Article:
Swinton's star continued to rise in 2007, when she played the general counsel of a corrupt agricultural conglomerate in the legal thriller "Michael Clayton." Appearing opposite George Clooney and Tom Wilkinson, Swinton won the Academy Award for Best Supporting Actress for her performance. Following this success, she went on to appear in a plethora of films by major world filmmakers, with credits including Béla Tarr's "The Man from London"; the Coen brothers' "Burn After Reading"; David Fincher's "The Curious Case of Benjamin Button"; Erick Zonca's "Julia"; Luca Guadagnino's "I Am Love"; Jim Jarmusch's "The Limits of Control"; and Lynne Ramsay's "We Need to Talk About Kevin," for which she earned SAG, Golden Globe, and BAFTA nominations.

Swinton has continued to be prolific on the big screen, collaborating with such high-profile auteurs as Wes Anderson, Bong Joon-ho, Terry Gilliam, Joanna Hogg, Jim Jarmusch, Pedro Almodóvar, Guillermo del Toro, and Apichatpong Weerasethakul. Among her notable credits are Anderson's films "Moonrise Kingdom," "The Grand Budapest Hotel," "Isle of Dogs," "The French Dispatch," and "Asteroid City"; Jarmusch's "Only Lovers Left Alive" and "The Dead Don't Die"; Bong's "Snowpiercer" and "Okja"; Guadagnino's "I Am Love," "A Bigger Splash," and "Suspiria"; and Apichatpong's 2021 Cannes winner "Memoria." Swinton has also appeared in the blockbuster Marvel movies "Doctor Strange" and "Avengers: Endgame."

Television Career

On the small screen, Swinton starred as Cissie Crouch in the 1990 six-part Scottish series "Your Cheatin' Heart." She subsequently appeared in episodes of the shows "Screenplay" and "Shakespeare: The Animated Tales," and narrated the 1994 television documentary "Visions of Heaven and Hell." In 1998, Swinton starred in the biographical BBC television film "Love is the Devil: Study for a Portrait of Francis Bacon." Her other television credits include episodes of "Getting On" and "What We Do in the Shadows." She has also done narration for the television documentaries "The Somme," "Galápagos," and "When Björk Met Attenborough."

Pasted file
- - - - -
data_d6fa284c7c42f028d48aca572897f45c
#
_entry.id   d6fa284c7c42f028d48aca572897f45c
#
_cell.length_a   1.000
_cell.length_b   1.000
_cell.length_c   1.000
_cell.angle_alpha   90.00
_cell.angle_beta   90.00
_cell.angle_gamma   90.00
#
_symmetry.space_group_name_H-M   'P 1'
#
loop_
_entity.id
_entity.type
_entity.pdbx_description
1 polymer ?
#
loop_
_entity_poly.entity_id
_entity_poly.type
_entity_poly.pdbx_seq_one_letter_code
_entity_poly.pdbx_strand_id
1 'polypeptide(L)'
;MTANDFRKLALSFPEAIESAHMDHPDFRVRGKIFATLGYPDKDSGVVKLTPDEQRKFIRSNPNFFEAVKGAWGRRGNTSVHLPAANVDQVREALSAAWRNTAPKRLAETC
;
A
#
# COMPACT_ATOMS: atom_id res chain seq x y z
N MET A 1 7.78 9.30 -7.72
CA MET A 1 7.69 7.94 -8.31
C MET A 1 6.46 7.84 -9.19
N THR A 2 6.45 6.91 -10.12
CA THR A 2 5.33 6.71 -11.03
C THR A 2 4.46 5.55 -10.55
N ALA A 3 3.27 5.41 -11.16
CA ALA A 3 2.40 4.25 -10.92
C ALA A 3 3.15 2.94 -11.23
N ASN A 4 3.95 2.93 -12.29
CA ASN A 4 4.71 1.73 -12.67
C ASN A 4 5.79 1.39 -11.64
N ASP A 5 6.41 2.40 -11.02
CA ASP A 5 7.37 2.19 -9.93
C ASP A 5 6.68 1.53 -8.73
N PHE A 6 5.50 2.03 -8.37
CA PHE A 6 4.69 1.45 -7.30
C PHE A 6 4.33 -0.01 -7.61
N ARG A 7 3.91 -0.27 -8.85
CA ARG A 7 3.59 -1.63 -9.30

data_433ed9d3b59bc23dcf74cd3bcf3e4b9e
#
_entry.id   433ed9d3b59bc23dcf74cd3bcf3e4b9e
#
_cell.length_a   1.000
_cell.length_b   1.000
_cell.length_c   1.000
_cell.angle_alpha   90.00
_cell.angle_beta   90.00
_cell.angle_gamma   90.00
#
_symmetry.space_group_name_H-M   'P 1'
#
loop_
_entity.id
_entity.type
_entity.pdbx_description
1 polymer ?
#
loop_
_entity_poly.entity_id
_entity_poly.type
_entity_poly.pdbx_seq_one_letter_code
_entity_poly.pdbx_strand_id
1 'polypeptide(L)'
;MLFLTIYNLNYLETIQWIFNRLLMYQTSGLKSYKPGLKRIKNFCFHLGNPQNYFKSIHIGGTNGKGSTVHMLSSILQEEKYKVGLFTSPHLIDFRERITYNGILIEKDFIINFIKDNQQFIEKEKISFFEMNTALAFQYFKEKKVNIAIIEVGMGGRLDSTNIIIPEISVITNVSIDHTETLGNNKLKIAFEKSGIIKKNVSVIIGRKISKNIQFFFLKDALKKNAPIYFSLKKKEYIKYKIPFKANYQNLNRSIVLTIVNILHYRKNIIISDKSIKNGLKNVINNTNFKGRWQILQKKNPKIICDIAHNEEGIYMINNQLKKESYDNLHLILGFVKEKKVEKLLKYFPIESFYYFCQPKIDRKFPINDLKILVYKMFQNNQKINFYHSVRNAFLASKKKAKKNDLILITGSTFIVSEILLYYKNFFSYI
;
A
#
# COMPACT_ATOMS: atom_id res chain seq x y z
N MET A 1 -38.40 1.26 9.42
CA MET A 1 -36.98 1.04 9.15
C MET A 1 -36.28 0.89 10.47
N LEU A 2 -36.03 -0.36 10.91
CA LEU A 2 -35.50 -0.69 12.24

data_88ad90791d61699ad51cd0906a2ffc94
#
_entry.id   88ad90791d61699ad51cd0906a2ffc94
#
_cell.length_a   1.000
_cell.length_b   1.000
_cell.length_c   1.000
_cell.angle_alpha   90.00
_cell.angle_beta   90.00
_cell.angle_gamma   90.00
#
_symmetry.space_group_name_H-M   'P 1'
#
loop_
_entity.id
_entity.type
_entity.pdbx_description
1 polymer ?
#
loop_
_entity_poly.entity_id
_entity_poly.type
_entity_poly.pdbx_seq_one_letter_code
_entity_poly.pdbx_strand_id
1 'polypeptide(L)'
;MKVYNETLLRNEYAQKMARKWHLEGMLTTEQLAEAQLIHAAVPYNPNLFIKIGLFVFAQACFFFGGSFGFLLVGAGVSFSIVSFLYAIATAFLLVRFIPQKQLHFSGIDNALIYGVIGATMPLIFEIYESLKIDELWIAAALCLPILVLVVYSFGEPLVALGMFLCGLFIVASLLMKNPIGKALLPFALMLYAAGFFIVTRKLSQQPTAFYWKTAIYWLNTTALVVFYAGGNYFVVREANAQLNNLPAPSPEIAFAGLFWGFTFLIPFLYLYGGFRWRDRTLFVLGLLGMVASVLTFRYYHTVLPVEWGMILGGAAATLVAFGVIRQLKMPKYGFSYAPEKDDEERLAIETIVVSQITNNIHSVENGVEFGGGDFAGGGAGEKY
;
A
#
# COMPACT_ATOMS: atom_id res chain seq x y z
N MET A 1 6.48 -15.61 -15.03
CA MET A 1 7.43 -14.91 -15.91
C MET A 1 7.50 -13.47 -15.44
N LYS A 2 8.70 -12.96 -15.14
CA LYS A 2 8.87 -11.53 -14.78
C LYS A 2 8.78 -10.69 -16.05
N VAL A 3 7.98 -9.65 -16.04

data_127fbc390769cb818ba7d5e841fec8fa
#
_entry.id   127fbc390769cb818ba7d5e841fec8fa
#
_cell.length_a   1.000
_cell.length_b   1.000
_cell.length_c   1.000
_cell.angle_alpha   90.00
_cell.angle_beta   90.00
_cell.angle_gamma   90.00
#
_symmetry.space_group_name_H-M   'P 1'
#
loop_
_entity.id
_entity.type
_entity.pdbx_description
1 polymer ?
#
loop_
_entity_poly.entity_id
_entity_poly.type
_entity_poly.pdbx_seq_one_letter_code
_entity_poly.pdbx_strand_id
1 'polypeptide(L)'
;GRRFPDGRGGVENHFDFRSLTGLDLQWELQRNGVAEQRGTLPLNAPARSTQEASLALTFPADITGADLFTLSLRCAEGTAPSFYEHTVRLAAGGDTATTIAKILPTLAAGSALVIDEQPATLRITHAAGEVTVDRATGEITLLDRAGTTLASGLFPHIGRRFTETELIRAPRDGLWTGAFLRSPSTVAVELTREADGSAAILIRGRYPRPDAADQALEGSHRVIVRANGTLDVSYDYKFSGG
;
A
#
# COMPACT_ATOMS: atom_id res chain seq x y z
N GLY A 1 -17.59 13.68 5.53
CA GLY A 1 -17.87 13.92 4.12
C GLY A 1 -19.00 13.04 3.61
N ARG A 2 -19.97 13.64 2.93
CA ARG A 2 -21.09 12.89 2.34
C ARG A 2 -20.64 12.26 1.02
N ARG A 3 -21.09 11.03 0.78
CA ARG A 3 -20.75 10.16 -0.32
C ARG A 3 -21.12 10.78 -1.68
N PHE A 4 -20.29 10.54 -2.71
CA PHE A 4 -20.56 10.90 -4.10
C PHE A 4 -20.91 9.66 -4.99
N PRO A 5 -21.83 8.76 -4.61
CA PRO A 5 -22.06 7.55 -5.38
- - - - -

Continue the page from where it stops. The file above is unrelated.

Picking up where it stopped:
Performance Art and Other Projects

In addition to acting, Swinton is recognized for her performance art. In 1995, along with producer Joanna Scanlan, she created a live art piece in London's Serpentine Gallery in which she displayed herself lying in a glass case. Swinton has since reproduced the piece in Rome and New York City. In 2012, she appeared in an outdoor video installation created by Doug Aitken for the Hirshhorn Museum and Sculpture Garden in Washington, DC.

Among her other projects, Swinton founded the film festival Ballerina Ballroom Cinema of Dreams, which was held in a ballroom on Scotland's Moray Firth in 2008. The next year, she collaborated with filmmaker Mark Cousins to create a traveling independent film festival, which involved a huge portable cinema attached to a truck they manually hauled through the Scottish Highlands. The pair repeated this feat in 2011. In 2013, along with Ian Sutherland McCook, Swinton co-founded Drumduan Upper School in Findhorn, Scotland.

Personal Life

In 1997, Swinton had twin children Honor and Xavier with her then-boyfriend John Byrne. Later, in 2004, she became romantically involved with artist Sandro Kopp. The family lives in Nairn in the Highland region of Scotland. Swinton identifies as queer.